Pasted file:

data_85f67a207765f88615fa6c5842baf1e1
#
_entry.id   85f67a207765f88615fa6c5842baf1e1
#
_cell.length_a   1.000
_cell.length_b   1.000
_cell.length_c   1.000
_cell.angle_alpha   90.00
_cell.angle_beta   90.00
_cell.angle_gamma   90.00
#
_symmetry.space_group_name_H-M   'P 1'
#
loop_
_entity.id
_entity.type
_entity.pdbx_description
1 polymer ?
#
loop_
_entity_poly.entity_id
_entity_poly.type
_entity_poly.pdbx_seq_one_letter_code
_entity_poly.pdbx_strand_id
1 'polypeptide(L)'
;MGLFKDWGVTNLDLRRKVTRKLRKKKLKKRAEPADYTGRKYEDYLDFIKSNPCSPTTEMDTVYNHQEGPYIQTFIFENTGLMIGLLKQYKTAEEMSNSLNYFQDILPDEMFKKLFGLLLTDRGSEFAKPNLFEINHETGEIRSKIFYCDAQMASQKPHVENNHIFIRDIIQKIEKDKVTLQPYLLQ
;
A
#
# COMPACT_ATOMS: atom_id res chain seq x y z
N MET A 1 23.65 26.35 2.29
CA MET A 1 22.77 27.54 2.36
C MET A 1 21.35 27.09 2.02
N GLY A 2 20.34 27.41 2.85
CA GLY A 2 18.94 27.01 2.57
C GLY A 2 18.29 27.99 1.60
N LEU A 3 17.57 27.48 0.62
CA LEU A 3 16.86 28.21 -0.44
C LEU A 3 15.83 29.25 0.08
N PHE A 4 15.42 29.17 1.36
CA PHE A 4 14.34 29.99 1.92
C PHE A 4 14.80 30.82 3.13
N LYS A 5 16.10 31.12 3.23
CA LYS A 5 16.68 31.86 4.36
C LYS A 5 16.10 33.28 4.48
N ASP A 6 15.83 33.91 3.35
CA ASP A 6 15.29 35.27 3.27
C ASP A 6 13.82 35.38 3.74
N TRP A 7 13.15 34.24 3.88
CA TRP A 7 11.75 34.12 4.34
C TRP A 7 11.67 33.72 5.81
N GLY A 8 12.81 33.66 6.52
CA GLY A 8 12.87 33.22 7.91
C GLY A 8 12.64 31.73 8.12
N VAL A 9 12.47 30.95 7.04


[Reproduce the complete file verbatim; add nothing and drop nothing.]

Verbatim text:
data_85f67a207765f88615fa6c5842baf1e1
#
_entry.id   85f67a207765f88615fa6c5842baf1e1
#
_cell.length_a   1.000
_cell.length_b   1.000
_cell.length_c   1.000
_cell.angle_alpha   90.00
_cell.angle_beta   90.00
_cell.angle_gamma   90.00
#
_symmetry.space_group_name_H-M   'P 1'
#
loop_
_entity.id
_entity.type
_entity.pdbx_description
1 polymer ?
#
loop_
_entity_poly.entity_id
_entity_poly.type
_entity_poly.pdbx_seq_one_letter_code
_entity_poly.pdbx_strand_id
1 'polypeptide(L)'
;MGLFKDWGVTNLDLRRKVTRKLRKKKLKKRAEPADYTGRKYEDYLDFIKSNPCSPTTEMDTVYNHQEGPYIQTFIFENTGLMIGLLKQYKTAEEMSNSLNYFQDILPDEMFKKLFGLLLTDRGSEFAKPNLFEINHETGEIRSKIFYCDAQMASQKPHVENNHIFIRDIIQKIEKDKVTLQPYLLQ
;
A
#
# COMPACT_ATOMS: atom_id res chain seq x y z
N MET A 1 23.65 26.35 2.29
CA MET A 1 22.77 27.54 2.36
C MET A 1 21.35 27.09 2.02
N GLY A 2 20.34 27.41 2.85
CA GLY A 2 18.94 27.01 2.57
C GLY A 2 18.29 27.99 1.60
N LEU A 3 17.57 27.48 0.62
CA LEU A 3 16.86 28.21 -0.44
C LEU A 3 15.83 29.25 0.08
N PHE A 4 15.42 29.17 1.36
CA PHE A 4 14.34 29.99 1.92
C PHE A 4 14.80 30.82 3.13
N LYS A 5 16.10 31.12 3.23
CA LYS A 5 16.68 31.86 4.36
C LYS A 5 16.10 33.28 4.48
N ASP A 6 15.83 33.91 3.35
CA ASP A 6 15.29 35.27 3.27
C ASP A 6 13.82 35.38 3.74
N TRP A 7 13.15 34.24 3.88
CA TRP A 7 11.75 34.12 4.34
C TRP A 7 11.67 33.72 5.81
N GLY A 8 12.81 33.66 6.52
CA GLY A 8 12.87 33.22 7.91
C GLY A 8 12.64 31.73 8.12
N VAL A 9 12.47 30.95 7.04